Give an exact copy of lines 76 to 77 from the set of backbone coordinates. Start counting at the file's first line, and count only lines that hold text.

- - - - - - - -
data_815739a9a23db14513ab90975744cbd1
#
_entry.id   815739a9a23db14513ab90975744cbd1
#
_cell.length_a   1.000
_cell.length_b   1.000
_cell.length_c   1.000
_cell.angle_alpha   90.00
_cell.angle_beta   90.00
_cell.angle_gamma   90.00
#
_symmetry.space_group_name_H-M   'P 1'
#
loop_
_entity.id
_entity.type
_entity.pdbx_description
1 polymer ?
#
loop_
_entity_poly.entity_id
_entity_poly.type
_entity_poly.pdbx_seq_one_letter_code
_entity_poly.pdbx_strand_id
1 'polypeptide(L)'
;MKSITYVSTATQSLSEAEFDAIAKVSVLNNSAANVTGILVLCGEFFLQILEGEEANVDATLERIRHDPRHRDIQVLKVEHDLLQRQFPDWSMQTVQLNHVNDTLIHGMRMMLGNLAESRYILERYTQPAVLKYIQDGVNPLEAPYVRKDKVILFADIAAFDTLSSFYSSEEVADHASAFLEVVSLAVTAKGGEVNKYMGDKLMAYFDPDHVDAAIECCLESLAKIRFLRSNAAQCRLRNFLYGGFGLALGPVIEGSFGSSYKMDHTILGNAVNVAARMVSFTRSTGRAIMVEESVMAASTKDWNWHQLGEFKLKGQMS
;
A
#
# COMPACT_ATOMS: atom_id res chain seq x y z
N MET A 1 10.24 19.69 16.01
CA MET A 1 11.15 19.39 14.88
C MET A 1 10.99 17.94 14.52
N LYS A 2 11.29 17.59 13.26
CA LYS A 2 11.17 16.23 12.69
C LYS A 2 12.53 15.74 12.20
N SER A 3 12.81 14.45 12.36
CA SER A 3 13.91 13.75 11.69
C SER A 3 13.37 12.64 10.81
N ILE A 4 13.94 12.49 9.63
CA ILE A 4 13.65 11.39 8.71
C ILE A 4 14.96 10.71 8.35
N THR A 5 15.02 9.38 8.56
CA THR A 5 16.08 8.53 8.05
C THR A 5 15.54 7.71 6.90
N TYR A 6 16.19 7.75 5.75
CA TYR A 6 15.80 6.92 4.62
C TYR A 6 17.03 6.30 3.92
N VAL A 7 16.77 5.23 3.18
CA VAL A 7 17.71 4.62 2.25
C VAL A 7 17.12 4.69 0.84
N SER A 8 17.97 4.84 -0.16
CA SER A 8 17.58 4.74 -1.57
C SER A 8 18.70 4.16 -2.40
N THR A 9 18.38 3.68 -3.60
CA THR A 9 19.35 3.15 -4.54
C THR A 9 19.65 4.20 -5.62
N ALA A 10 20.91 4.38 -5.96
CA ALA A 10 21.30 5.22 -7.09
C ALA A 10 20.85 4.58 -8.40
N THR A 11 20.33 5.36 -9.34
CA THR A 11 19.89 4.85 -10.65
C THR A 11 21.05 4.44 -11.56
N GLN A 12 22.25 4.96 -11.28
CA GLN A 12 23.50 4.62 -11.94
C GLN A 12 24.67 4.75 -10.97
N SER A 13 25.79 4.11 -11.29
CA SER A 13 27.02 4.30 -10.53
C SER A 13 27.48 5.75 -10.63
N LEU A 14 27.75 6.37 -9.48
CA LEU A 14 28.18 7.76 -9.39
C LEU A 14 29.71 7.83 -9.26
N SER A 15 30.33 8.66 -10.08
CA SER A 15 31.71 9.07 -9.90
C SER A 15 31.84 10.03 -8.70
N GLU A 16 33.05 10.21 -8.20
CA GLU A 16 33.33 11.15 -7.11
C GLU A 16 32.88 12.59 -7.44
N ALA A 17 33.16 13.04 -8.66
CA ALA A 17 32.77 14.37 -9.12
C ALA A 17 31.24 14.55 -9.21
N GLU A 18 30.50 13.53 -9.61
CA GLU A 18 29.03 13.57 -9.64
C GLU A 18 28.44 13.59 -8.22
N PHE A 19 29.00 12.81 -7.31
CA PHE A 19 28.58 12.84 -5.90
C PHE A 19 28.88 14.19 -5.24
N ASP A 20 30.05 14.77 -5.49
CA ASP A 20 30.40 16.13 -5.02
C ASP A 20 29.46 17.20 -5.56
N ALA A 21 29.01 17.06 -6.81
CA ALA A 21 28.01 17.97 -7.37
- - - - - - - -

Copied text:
N GLU A 16 33.05 10.21 -8.20
CA GLU A 16 33.33 11.15 -7.11